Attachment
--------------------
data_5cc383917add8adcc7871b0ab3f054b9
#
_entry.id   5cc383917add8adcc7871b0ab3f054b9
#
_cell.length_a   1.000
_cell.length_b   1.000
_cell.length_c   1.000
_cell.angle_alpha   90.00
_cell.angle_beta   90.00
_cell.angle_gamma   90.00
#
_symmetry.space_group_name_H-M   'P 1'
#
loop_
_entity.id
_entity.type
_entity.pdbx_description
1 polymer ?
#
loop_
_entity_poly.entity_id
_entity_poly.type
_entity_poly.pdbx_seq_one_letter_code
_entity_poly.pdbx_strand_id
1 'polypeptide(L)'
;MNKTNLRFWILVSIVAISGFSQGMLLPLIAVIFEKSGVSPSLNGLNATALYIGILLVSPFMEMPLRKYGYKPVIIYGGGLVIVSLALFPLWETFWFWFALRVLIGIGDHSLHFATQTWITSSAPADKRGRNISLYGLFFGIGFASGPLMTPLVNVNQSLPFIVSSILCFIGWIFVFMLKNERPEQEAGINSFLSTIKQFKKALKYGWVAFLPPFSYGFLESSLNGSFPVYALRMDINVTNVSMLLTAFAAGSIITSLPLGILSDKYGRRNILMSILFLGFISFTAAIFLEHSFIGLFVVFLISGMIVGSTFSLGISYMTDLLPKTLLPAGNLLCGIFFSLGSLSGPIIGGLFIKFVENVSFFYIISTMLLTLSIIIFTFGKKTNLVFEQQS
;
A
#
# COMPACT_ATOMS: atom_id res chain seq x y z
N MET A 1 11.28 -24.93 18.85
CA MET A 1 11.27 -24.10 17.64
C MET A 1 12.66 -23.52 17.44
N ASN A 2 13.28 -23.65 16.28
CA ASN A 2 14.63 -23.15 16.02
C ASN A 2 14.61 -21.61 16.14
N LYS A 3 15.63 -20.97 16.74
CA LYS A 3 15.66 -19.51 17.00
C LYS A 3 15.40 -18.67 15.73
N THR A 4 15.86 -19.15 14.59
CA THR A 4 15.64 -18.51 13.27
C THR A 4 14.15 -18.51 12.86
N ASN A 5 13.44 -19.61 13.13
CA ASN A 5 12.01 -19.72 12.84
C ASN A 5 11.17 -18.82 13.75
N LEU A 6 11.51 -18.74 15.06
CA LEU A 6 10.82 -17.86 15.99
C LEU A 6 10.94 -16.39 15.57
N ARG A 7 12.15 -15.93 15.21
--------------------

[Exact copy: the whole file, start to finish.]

data_5cc383917add8adcc7871b0ab3f054b9
#
_entry.id   5cc383917add8adcc7871b0ab3f054b9
#
_cell.length_a   1.000
_cell.length_b   1.000
_cell.length_c   1.000
_cell.angle_alpha   90.00
_cell.angle_beta   90.00
_cell.angle_gamma   90.00
#
_symmetry.space_group_name_H-M   'P 1'
#
loop_
_entity.id
_entity.type
_entity.pdbx_description
1 polymer ?
#
loop_
_entity_poly.entity_id
_entity_poly.type
_entity_poly.pdbx_seq_one_letter_code
_entity_poly.pdbx_strand_id
1 'polypeptide(L)'
;MNKTNLRFWILVSIVAISGFSQGMLLPLIAVIFEKSGVSPSLNGLNATALYIGILLVSPFMEMPLRKYGYKPVIIYGGGLVIVSLALFPLWETFWFWFALRVLIGIGDHSLHFATQTWITSSAPADKRGRNISLYGLFFGIGFASGPLMTPLVNVNQSLPFIVSSILCFIGWIFVFMLKNERPEQEAGINSFLSTIKQFKKALKYGWVAFLPPFSYGFLESSLNGSFPVYALRMDINVTNVSMLLTAFAAGSIITSLPLGILSDKYGRRNILMSILFLGFISFTAAIFLEHSFIGLFVVFLISGMIVGSTFSLGISYMTDLLPKTLLPAGNLLCGIFFSLGSLSGPIIGGLFIKFVENVSFFYIISTMLLTLSIIIFTFGKKTNLVFEQQS
;
A
#
# COMPACT_ATOMS: atom_id res chain seq x y z
N MET A 1 11.28 -24.93 18.85
CA MET A 1 11.27 -24.10 17.64
C MET A 1 12.66 -23.52 17.44
N ASN A 2 13.28 -23.65 16.28
CA ASN A 2 14.63 -23.15 16.02
C ASN A 2 14.61 -21.61 16.14
N LYS A 3 15.63 -20.97 16.74
CA LYS A 3 15.66 -19.51 17.00
C LYS A 3 15.40 -18.67 15.73
N THR A 4 15.86 -19.15 14.59
CA THR A 4 15.64 -18.51 13.27
C THR A 4 14.15 -18.51 12.86
N ASN A 5 13.44 -19.61 13.13
CA ASN A 5 12.01 -19.72 12.84
C ASN A 5 11.17 -18.82 13.75
N LEU A 6 11.51 -18.74 15.06
CA LEU A 6 10.82 -17.86 15.99
C LEU A 6 10.94 -16.39 15.57
N ARG A 7 12.15 -15.93 15.21